My journey to higher education spans 24-years and combines two passions, teaching and EMS (emergency medical services). This journey began in 1986 with a suburban kindergarten class of 25 in Memphis, TN. Eleven years later no longer am I teaching school-age children; instead, I am delivering training programs to EMS providers as well as the medical community. Today, I combine both passions to offer students authentic experiences through which to obtain proficient skills in written and oral communications, critical and analytical thinking, problem solving, as well as in negotiation and conflict resolution skills as they prepare for rewarding
During one of my rides for work at O'SNAP, I passed by a group of students gathered around in a circle on the sidewalk. After dropping off my party, I drove by them to ask if they needed a ride. They accepted, but one of the students was visibly ill. I asked if they needed assistance to get back to their dorm, but they insisted they were fine. Due to the policy of NDSP, student drivers aren't allowed to bring back students who are ill due to insurance policies. The student insisted they were fine, but was unable to maintain balance and felt light headed. There was an unopened water bottle in the vehicle I was operating and offered it to the student. The other students with the student helped me lower the student to sit on the edge of the curb.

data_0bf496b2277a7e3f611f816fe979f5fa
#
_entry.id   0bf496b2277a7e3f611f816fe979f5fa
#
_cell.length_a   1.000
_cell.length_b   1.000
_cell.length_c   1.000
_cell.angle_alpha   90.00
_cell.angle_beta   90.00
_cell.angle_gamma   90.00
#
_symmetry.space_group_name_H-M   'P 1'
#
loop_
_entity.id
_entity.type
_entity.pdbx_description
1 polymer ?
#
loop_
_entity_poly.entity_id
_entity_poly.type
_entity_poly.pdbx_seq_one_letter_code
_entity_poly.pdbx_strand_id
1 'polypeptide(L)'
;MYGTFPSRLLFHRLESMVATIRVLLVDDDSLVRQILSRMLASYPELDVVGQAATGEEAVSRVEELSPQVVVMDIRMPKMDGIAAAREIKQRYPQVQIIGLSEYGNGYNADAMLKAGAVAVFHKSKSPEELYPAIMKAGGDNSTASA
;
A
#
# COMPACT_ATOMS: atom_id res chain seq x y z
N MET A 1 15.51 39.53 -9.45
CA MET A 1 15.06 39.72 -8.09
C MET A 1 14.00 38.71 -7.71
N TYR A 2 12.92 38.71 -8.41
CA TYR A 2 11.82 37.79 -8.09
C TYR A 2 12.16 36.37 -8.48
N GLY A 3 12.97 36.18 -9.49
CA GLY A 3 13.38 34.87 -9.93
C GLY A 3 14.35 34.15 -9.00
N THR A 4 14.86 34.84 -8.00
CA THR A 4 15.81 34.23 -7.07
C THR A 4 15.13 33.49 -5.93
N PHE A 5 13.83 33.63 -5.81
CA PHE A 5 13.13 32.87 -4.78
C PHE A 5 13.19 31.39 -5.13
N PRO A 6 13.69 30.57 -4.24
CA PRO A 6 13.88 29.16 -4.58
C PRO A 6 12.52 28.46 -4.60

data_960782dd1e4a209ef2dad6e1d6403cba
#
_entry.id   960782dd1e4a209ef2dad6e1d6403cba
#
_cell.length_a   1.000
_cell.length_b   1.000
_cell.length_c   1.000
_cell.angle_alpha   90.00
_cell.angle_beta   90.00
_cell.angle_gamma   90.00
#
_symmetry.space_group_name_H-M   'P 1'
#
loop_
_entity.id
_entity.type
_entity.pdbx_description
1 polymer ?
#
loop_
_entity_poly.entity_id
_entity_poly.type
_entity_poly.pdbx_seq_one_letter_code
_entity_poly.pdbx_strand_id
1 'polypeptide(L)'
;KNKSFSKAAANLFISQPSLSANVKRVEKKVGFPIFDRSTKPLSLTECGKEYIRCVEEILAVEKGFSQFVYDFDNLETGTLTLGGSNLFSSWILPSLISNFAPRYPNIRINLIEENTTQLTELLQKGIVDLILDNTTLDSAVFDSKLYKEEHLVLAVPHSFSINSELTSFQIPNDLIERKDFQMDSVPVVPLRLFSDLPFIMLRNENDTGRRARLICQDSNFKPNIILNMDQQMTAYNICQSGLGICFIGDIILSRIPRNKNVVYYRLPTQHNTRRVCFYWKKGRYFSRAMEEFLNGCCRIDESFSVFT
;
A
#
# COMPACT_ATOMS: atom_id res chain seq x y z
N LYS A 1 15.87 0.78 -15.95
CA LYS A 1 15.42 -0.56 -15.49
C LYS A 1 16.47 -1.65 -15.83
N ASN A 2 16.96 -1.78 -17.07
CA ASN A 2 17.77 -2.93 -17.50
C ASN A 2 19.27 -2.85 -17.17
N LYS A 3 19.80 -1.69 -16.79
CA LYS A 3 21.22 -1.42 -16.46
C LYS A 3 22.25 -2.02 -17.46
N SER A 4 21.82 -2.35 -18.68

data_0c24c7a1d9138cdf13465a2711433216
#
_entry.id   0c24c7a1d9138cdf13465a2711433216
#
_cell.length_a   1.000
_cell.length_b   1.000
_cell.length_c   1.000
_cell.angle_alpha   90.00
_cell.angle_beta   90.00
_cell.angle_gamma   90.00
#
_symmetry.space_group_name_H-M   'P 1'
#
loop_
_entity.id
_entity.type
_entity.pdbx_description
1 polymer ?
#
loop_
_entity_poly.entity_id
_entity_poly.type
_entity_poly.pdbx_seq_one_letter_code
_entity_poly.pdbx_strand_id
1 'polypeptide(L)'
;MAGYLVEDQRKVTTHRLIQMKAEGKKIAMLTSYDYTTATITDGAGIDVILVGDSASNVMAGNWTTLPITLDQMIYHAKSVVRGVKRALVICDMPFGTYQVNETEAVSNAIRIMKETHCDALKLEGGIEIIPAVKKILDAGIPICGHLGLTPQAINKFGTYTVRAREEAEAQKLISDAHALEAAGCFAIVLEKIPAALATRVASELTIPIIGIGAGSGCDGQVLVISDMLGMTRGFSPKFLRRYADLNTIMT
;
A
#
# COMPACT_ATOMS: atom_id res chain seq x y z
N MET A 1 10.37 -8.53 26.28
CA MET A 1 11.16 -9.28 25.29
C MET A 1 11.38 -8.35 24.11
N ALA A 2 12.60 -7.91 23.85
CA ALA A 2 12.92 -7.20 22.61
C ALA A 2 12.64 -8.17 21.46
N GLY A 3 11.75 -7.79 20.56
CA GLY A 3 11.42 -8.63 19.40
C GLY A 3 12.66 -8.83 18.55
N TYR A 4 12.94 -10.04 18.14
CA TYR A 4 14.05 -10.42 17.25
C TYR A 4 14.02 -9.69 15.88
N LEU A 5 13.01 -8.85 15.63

I thought long and hard about what I wanted to do with my life after high school. I sat at home, on the computer, searching for careers and colleges majors online, night after night. I’d ask my parents, “What should I do with my life?” They would repeatedly give me the same answer, “Whatever your little heart desires.” That response just made me even more confused and frustrated because it reminded me of how many different options I had to choose from. I knew I wanted to continue my education by attending college, but there are so many aspects to think about when considering a college, such as, the type, cost, size, and distance of the college. I would stay awake in bed at night stressing about it. I knew I wanted to attend a college close